The fact that Arik Sharon was a former prime minister, IDF general and in the most part an inspirational leader does not justify a special annual grant of 1.6 million shekels from the public purse. There are many families in Israel who are required to find thousands of shekels every month to support ailing relatives who suffer from all kinds of terminal illnesses, such as Alzheimer, various serious forms of cancer and serious injury due to accidents who receive from Pituach Leumi a fraction of the cost of keeping their loved ones alive. If Sharon's family wishes to spend some 130 thousand shekels each month in order to keep Sharon alive, that is their decision. It should be stressed that all citizens should be treated the same way from the public purse, irrespective of their role in public life. Nobody would object to a nominal contribution from state coffers to assist in trying to keep somebody alive, as it has been shown that many people around the world have returned to consciousness after long periods in a coma. Another consideration to receiving extra payment from the state would be a means test. If such a means test was applied to Sharon's family it would in all probability be shown that the family have the where-with-all to pay all that is required to keep Sharon alive. There are many families who cannot afford to buy expensive drugs to keeps their loved ones alive as these drugs are not part of the 'health basket'. $1.6 million shekels would go a long way to allowing families with limited resources to get hold of these drugs which have been proven to help the quality of life in some cases. In matters of health there are no special cases.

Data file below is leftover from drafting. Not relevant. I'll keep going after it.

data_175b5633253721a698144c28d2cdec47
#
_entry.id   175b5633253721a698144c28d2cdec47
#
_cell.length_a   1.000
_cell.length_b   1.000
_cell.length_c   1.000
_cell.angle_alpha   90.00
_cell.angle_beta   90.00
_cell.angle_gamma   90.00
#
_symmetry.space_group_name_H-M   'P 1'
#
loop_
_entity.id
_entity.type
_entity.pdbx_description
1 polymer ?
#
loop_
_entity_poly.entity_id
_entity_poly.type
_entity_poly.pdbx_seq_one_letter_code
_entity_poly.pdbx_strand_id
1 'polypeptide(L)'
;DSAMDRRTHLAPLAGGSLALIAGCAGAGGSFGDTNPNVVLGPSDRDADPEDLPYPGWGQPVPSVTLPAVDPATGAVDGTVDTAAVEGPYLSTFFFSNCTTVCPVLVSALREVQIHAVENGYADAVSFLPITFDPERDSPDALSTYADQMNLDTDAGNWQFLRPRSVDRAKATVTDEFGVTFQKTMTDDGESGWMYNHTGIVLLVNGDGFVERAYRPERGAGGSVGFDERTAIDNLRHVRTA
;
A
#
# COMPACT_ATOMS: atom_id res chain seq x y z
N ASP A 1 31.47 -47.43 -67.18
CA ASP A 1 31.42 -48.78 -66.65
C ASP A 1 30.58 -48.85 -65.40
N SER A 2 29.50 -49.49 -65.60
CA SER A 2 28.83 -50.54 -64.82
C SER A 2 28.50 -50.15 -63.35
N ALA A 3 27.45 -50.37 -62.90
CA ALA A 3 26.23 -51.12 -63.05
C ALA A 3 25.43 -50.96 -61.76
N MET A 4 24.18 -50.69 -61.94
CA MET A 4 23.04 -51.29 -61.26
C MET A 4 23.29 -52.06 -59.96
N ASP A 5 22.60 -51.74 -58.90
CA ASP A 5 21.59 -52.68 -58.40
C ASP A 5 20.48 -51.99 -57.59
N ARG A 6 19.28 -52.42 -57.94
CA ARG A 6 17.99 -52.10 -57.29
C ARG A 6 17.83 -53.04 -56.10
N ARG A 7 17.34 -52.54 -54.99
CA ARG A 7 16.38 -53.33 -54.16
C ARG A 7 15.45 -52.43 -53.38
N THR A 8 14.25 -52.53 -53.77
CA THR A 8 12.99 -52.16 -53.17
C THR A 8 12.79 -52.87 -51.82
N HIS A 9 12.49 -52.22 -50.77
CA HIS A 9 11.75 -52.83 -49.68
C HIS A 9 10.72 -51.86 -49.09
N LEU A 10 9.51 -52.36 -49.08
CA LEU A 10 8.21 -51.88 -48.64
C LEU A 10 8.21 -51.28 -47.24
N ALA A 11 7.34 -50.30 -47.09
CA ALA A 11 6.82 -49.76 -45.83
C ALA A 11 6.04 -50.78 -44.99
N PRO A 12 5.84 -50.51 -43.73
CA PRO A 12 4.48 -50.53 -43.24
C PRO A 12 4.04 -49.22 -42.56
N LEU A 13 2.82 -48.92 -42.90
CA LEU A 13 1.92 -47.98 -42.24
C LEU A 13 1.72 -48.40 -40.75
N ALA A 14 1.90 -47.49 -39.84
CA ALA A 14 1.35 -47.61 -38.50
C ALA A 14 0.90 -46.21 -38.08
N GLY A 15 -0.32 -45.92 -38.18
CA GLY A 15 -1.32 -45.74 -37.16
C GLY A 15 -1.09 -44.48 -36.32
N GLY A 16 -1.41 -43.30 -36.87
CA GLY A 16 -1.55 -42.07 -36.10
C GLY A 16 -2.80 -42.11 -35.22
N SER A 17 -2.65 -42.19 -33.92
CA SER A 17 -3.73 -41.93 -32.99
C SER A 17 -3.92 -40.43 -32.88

Clashes between IDF and protesters in Bethlehem and East Jerusalem (Reuters)
from the article: Comatose ex-PM Ariel Sharon about to return home